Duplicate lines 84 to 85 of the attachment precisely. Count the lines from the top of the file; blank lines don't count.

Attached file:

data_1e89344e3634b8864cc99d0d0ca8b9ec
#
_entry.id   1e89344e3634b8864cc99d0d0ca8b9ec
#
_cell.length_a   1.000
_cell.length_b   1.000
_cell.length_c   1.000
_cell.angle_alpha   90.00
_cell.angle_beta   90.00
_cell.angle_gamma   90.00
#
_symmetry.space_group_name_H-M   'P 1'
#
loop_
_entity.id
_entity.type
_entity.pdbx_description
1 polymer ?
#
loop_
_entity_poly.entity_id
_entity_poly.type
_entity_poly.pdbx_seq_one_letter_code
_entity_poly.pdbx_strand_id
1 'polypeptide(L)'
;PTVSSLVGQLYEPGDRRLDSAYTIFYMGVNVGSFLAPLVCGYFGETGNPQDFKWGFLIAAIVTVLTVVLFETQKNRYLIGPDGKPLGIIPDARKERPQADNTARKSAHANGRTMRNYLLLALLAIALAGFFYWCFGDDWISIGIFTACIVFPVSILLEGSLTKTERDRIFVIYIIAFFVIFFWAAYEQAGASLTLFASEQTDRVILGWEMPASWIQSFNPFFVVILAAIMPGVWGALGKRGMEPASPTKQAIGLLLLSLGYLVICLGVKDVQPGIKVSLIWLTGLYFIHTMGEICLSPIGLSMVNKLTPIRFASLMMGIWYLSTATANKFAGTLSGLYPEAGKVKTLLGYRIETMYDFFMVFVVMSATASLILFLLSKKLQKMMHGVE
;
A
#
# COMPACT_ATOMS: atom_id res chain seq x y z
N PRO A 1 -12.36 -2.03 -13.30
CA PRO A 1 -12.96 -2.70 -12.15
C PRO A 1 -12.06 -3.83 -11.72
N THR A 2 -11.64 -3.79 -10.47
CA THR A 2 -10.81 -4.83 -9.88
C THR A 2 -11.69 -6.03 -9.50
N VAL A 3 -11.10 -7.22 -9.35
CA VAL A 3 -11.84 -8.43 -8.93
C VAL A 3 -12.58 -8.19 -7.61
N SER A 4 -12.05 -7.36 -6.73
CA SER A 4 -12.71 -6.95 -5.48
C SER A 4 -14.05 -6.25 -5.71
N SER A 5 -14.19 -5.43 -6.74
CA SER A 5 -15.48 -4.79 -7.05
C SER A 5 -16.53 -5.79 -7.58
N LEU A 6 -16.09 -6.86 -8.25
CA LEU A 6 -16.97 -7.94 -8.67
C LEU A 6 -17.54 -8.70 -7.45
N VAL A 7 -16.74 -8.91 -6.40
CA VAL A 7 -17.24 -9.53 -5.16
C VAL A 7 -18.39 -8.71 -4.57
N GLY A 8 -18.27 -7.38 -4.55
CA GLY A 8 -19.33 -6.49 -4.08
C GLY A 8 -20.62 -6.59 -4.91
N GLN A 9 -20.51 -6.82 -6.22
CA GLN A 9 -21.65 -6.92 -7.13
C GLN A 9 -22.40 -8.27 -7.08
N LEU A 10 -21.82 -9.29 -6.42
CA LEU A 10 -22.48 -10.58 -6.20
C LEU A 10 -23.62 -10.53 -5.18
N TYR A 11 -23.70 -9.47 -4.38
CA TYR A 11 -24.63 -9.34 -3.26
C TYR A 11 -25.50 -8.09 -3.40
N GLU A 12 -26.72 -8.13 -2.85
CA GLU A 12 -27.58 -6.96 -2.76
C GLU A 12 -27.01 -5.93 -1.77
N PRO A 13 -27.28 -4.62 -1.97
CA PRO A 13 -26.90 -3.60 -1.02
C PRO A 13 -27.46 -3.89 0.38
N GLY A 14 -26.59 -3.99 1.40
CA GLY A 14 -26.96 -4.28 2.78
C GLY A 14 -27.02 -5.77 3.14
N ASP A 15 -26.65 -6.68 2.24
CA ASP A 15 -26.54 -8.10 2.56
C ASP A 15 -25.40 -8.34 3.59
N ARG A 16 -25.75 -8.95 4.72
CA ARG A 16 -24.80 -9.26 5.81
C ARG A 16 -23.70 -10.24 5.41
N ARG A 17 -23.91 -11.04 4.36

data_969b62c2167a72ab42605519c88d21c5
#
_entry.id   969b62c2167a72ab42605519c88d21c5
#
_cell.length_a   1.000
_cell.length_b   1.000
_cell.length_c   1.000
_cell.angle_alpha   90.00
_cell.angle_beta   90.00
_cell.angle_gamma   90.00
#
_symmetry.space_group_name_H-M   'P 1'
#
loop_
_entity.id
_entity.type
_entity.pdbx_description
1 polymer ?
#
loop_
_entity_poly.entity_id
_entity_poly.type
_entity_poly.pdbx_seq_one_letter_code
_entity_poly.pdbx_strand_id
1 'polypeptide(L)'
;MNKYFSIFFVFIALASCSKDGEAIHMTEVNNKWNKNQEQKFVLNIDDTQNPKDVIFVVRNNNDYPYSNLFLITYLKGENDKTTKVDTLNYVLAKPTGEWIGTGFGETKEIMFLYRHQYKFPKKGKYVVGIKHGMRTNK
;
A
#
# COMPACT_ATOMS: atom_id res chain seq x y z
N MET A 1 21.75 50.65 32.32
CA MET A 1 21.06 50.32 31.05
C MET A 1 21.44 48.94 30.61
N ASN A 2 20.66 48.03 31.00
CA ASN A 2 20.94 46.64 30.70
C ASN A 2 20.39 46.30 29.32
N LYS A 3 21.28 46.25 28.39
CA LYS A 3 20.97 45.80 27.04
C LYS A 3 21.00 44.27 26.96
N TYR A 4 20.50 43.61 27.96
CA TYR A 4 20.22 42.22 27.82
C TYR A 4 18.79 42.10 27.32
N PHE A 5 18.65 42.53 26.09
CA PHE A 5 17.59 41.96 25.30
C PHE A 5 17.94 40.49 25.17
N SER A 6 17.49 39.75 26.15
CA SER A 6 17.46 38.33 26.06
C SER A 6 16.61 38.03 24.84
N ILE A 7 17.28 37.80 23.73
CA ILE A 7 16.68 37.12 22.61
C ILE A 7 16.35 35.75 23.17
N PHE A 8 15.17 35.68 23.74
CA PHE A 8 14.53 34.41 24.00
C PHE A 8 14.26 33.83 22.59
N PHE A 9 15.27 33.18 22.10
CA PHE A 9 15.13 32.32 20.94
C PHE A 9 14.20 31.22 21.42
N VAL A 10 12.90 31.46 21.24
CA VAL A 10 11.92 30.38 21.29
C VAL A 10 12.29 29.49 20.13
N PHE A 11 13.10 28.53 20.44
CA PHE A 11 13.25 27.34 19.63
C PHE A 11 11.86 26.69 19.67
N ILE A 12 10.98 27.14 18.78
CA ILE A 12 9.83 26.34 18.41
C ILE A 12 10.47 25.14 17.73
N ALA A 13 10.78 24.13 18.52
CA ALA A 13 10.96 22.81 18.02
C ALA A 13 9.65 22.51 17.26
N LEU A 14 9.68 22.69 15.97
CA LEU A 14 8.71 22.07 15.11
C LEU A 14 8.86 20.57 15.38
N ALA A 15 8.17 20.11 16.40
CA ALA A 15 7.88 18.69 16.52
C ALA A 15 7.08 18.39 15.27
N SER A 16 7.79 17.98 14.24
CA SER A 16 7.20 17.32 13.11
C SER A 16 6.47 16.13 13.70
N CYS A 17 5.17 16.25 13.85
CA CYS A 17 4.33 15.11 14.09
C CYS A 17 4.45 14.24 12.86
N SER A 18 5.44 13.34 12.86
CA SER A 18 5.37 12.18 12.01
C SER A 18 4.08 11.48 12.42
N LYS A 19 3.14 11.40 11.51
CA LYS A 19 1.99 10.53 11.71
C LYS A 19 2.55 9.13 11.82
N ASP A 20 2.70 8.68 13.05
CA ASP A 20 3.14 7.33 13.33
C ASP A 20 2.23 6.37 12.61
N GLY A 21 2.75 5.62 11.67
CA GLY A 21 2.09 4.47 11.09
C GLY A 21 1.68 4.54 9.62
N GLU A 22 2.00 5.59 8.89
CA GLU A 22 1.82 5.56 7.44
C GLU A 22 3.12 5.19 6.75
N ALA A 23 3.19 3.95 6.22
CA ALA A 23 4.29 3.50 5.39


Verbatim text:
_cell.length_a   1.000
_cell.length_b   1.000